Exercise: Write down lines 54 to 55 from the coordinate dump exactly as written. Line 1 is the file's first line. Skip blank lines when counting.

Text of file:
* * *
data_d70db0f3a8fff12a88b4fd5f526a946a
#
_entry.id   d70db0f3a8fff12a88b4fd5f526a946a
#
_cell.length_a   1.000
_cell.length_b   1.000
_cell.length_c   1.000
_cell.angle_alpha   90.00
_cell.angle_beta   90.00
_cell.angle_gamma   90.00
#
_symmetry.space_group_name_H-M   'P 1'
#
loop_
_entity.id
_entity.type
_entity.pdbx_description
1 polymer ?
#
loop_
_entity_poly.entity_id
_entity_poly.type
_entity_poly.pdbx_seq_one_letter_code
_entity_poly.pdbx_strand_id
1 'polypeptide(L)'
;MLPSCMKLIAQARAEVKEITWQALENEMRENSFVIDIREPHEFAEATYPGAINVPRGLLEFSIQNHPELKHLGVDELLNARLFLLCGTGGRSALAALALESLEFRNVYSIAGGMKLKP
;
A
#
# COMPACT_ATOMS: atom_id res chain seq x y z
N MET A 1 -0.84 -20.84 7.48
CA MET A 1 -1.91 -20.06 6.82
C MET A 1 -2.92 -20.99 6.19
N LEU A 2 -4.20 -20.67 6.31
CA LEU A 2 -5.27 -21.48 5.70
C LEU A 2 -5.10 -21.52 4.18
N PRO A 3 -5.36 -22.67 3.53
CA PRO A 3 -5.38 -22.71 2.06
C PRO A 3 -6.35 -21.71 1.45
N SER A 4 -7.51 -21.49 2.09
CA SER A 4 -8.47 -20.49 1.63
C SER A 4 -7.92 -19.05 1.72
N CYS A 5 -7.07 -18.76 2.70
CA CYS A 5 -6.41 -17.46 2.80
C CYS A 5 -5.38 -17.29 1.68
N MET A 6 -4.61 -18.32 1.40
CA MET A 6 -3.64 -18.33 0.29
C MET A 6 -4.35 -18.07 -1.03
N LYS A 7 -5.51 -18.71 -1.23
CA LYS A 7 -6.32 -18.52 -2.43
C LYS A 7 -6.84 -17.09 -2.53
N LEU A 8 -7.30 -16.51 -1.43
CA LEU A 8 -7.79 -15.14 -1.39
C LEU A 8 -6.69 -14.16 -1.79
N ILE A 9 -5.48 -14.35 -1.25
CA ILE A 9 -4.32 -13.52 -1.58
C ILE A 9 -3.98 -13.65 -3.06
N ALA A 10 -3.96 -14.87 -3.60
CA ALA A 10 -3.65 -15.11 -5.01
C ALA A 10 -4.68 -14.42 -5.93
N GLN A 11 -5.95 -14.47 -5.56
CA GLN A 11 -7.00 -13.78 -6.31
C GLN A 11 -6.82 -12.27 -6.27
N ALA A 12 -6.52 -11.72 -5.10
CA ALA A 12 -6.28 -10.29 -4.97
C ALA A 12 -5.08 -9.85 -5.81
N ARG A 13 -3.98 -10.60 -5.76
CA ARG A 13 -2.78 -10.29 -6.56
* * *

C LEU A 8 -6.69 -14.16 -1.79
N ILE A 9 -5.48 -14.35 -1.25